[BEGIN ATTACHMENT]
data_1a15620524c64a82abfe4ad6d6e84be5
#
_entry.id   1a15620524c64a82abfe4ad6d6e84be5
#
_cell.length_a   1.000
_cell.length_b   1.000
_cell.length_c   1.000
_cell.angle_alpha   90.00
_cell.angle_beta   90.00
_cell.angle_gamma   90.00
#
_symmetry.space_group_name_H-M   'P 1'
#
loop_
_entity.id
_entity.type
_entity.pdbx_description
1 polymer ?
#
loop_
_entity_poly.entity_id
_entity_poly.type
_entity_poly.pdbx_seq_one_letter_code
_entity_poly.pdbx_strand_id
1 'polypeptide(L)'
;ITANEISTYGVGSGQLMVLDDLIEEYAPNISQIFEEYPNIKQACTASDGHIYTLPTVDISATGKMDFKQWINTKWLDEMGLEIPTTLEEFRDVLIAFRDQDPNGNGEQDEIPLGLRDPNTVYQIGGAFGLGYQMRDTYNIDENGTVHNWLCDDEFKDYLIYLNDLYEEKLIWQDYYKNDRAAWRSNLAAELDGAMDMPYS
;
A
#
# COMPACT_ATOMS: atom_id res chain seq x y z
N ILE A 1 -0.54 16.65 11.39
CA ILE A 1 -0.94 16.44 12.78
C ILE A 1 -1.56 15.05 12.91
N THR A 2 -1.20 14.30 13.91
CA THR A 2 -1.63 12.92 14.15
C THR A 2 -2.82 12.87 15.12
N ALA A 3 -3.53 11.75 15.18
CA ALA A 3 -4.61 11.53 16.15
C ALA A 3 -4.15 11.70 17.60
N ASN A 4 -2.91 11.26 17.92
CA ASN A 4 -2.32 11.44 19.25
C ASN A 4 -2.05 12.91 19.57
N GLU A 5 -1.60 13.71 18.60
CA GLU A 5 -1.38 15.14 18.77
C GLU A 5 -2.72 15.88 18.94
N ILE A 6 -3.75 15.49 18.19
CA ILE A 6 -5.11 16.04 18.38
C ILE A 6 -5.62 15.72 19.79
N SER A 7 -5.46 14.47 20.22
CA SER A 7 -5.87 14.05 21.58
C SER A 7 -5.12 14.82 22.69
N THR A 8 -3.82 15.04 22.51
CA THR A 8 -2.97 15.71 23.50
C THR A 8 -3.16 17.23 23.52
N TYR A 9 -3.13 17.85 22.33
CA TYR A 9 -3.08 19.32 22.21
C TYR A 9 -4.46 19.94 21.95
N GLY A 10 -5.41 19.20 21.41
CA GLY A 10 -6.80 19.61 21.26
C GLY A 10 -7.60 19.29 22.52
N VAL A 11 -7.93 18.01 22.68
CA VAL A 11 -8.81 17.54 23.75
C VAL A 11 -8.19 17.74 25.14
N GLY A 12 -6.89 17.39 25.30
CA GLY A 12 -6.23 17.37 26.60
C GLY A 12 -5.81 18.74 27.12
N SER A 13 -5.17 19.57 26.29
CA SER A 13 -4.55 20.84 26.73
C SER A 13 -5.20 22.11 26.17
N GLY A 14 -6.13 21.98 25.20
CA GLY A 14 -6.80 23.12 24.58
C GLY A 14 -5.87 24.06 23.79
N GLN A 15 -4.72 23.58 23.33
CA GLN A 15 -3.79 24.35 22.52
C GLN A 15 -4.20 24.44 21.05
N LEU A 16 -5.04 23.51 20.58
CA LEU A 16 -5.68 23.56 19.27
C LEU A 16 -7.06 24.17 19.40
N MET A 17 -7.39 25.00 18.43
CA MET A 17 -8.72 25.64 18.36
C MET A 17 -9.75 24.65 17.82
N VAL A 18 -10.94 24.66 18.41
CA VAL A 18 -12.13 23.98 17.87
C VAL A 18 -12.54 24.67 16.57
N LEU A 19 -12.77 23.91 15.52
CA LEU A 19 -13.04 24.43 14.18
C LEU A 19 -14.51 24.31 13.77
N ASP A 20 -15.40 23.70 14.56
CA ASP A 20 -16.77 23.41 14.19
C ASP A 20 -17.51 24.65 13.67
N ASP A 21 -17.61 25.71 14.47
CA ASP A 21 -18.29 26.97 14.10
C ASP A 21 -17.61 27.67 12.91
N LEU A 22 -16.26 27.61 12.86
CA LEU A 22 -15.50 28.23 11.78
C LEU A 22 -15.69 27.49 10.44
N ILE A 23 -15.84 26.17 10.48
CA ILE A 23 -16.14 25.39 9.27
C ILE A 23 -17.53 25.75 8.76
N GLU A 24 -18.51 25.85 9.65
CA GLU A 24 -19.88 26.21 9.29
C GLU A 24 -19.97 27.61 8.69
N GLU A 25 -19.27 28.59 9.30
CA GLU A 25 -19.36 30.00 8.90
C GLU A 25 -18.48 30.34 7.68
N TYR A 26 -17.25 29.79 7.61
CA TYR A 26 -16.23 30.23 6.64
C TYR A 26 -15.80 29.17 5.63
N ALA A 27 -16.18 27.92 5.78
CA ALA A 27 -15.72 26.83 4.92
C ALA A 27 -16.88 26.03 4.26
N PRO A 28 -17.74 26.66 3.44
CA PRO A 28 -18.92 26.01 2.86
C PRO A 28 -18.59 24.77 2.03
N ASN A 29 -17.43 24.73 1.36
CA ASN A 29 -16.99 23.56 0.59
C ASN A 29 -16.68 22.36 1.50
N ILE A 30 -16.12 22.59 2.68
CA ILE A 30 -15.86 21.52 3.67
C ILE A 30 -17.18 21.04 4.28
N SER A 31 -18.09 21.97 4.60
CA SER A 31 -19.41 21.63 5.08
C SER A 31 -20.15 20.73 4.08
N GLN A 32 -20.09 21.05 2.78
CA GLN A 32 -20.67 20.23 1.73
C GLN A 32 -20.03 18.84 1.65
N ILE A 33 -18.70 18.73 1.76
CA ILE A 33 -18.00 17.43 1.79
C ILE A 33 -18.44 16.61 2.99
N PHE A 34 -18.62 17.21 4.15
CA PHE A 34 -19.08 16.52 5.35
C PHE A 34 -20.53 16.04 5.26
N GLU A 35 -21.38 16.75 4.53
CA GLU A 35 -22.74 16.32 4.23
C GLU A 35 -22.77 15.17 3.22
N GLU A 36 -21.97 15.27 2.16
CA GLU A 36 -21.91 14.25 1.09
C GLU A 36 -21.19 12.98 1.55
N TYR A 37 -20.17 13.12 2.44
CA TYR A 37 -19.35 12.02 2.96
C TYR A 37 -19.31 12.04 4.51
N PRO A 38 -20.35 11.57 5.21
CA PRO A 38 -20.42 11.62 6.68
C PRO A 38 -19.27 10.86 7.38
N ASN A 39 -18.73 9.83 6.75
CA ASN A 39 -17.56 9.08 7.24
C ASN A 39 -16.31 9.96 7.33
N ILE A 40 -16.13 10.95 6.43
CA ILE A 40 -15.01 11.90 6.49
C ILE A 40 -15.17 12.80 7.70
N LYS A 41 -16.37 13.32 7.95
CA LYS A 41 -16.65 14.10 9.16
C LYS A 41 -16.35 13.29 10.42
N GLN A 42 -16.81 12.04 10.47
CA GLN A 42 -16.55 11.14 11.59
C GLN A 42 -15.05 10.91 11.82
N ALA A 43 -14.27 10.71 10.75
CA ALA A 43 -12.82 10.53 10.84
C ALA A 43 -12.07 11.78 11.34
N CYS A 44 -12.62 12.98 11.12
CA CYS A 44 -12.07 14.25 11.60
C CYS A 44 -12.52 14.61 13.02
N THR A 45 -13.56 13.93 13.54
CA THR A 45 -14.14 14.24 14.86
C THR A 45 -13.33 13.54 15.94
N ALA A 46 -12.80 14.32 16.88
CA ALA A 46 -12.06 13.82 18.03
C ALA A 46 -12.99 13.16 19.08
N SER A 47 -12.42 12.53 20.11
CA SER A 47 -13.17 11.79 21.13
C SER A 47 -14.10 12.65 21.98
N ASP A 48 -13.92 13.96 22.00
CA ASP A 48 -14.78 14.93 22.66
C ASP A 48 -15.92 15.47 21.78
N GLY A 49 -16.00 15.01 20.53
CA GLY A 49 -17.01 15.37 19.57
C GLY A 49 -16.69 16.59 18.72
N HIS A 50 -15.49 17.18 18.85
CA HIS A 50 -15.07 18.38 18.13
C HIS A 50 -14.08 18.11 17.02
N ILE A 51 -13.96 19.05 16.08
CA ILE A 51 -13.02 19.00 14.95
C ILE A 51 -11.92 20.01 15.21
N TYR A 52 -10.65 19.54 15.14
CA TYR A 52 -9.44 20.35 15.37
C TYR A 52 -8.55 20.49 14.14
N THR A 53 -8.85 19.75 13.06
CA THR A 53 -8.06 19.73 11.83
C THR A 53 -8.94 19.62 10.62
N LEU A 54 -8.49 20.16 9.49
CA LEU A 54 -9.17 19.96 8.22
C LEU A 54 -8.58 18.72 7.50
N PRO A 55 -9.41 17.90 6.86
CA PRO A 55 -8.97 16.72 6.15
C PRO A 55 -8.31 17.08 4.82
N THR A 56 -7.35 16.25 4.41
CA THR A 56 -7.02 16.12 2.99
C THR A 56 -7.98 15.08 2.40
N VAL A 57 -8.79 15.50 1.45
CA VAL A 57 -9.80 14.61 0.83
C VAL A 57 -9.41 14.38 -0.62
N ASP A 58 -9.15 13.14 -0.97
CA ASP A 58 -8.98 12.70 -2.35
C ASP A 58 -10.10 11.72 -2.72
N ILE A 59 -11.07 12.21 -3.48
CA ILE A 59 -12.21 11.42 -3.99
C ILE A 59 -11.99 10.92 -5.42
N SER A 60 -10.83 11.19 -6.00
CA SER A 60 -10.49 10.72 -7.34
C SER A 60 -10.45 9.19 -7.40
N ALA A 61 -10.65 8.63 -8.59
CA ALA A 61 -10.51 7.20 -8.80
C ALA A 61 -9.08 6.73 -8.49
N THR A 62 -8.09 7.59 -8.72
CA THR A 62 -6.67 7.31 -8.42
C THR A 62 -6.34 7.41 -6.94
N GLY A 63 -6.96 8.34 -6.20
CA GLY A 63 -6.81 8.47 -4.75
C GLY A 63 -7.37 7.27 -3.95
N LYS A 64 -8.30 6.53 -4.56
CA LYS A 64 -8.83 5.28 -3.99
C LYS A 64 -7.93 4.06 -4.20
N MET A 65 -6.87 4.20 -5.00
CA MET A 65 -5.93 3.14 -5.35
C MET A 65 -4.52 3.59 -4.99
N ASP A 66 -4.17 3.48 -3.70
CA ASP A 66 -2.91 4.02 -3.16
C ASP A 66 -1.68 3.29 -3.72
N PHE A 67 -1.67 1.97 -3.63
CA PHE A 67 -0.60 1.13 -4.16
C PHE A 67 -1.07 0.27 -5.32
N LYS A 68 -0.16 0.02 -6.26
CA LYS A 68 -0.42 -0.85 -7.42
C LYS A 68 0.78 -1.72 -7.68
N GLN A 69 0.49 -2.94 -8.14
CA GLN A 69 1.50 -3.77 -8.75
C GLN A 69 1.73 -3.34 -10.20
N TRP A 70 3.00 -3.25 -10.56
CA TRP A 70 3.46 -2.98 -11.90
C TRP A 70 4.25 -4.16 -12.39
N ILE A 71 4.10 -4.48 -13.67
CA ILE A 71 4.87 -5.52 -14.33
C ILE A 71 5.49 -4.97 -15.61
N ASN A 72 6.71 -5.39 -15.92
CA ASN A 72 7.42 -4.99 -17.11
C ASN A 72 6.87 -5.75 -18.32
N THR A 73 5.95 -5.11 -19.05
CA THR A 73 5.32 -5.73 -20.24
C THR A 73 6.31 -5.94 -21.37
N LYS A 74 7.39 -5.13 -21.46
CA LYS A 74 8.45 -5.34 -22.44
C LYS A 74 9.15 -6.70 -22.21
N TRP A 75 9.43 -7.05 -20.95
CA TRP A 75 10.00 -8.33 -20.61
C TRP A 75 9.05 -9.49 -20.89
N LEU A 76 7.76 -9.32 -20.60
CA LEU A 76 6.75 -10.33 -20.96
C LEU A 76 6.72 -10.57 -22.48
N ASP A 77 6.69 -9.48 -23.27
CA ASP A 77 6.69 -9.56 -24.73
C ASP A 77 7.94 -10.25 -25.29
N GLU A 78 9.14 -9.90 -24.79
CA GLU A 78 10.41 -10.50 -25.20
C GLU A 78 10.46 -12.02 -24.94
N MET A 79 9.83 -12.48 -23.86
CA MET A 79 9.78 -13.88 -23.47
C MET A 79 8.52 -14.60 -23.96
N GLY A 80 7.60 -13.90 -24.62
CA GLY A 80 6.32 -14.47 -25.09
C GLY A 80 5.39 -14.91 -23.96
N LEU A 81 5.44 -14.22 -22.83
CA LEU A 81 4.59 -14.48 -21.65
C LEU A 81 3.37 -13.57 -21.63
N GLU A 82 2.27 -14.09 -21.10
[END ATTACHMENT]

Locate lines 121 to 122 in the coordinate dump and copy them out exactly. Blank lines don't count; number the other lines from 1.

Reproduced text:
N SER A 31 -18.09 21.97 4.60
CA SER A 31 -19.41 21.63 5.08